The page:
Gone are the days when the world was ruled by a bipolar or unipolar franchise. The postmodern era is characterized by multiple polarities, particularly Asian powerhouses such as China, Japan, India, Thailand, Vietnam, along with other countries such as USA and Australia that have a unique interest in the region that represents more than 40 percent of the world GDP and is home to half of the world population while also constituting seven of the world’s largest militaries. Nations from around the world now recognise the changing strategic landscape and that their own interests can only be advanced by anchoring themselves in the Indo-Pacific region along with other allies and partners.
The word “Indo-Pacific” first appeared in the 1920’s when the German geopolitician, Karl Haushofer used the term in multiple works such as the Geopolitics of the Pacific Ocean and Geopolitics of Pan ideas, whereby he underlined the role of anti colonial forces in China and India as supporting Germany against America, Britain and Western Europe domination. In the 21st Century, however, the geopolitical narrative is shaped by People’s Republic of China-PRC’s coercive drive to fuel a sphere of influence in the Indo-Pacific, through transgression of the international law, undermining human rights and threatening of the freedom of navigation of other legitimate countries, along with the possibility of expansion of nuclear missiles by North Korea and the prospect of climate change threatening to deluge the region through melting of glaciers and disproportionate rise in sea levels.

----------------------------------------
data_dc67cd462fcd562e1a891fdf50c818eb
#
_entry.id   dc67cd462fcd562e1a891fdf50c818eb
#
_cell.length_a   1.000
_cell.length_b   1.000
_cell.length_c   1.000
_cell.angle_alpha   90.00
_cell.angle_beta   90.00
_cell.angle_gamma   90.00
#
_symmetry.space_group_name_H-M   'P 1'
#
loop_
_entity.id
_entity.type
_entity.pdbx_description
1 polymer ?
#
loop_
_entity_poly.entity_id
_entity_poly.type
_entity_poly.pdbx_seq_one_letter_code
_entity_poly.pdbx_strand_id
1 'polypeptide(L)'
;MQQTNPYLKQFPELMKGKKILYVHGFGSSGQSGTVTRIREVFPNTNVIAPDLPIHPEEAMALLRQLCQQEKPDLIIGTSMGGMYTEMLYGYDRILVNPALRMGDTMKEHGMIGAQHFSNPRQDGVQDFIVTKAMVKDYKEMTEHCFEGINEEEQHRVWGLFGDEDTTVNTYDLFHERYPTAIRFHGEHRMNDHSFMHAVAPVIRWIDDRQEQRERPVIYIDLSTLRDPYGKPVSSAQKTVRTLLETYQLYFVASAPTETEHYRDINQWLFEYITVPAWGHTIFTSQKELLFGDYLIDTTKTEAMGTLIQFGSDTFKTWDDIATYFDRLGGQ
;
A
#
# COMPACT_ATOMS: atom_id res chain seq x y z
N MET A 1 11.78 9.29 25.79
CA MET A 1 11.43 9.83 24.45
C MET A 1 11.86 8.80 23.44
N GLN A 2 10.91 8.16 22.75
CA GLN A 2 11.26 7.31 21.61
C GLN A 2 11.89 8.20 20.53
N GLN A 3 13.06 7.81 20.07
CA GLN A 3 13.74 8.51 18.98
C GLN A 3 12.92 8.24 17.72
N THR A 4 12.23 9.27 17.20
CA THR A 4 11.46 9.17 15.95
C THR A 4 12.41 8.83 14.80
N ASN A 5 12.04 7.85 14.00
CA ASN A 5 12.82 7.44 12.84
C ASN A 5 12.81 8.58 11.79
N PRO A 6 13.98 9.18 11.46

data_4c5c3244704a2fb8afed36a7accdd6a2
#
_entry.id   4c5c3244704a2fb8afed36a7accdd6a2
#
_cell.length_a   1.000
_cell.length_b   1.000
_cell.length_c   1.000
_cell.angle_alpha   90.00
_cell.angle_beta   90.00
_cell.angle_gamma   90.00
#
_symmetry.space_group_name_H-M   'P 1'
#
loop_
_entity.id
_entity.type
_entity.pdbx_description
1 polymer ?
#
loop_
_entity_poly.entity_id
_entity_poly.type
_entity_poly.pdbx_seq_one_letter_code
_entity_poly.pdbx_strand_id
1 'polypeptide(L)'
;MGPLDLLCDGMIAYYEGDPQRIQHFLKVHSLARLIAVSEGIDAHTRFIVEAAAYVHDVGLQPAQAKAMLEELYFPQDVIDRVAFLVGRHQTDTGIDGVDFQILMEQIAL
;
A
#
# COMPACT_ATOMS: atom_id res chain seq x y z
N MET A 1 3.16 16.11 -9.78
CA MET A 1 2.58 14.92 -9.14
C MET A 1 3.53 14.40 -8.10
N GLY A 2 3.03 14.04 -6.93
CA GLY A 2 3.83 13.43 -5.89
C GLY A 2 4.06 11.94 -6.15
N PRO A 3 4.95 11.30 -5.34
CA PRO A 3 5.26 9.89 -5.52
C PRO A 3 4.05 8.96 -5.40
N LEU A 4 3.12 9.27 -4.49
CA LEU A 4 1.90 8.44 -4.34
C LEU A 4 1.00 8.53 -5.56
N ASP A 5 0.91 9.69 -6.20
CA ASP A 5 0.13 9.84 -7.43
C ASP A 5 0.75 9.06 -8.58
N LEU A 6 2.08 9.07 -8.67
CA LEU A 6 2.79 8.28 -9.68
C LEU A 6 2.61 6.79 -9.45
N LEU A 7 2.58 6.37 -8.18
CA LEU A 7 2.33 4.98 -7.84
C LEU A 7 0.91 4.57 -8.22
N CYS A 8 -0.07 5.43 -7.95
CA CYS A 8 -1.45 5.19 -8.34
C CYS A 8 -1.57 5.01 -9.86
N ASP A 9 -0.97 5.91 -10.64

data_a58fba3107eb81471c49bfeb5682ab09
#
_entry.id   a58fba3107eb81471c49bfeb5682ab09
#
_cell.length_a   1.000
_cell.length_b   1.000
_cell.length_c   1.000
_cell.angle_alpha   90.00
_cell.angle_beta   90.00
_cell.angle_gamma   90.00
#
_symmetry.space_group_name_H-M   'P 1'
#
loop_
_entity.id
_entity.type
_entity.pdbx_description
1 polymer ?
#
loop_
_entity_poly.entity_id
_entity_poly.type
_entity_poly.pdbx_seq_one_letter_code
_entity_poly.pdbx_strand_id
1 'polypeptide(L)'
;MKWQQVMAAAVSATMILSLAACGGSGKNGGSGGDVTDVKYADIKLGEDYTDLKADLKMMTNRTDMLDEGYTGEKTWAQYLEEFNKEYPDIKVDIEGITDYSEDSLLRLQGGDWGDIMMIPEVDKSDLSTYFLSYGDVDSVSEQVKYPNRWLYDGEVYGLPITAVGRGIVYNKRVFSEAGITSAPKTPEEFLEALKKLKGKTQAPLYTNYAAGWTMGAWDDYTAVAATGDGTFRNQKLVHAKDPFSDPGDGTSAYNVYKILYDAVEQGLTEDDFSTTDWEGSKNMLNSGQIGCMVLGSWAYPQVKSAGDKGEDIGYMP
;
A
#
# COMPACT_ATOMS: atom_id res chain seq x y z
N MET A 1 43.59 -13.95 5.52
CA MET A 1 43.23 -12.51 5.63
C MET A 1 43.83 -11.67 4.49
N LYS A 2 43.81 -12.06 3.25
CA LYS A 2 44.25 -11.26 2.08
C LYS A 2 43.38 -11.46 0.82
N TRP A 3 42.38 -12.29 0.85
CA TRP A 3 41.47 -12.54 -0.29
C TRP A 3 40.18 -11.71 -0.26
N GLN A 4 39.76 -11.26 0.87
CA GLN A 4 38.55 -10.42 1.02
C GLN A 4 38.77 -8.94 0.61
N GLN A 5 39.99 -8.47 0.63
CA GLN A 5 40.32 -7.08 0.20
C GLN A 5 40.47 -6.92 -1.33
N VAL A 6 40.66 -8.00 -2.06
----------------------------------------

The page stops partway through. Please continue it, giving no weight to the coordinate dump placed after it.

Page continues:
The importance of the region was emphasized by former Japanese Prime Minister Shinzo Abe in his 2007 speech to the Indian parliament where he referred to the “confluence of seas as the dynamic coupling of seas and prosperity in broader Asia” while the concept of a “Free and Open Indo-Pacific” was formally mentioned as an aim to be sustained by members of the Quad; USA, Japan, India and Australia by the US Department of State in 2019. The term finds mentions in numerous US strategic documents such as the National Defense Strategy (2018) and the National Security Strategy (2017). With an eye on the complex challenges facing the region, a joint statement was issued by the US President Donald Trump and the Indian Prime Minister Narendra Modi in 2017 as follows,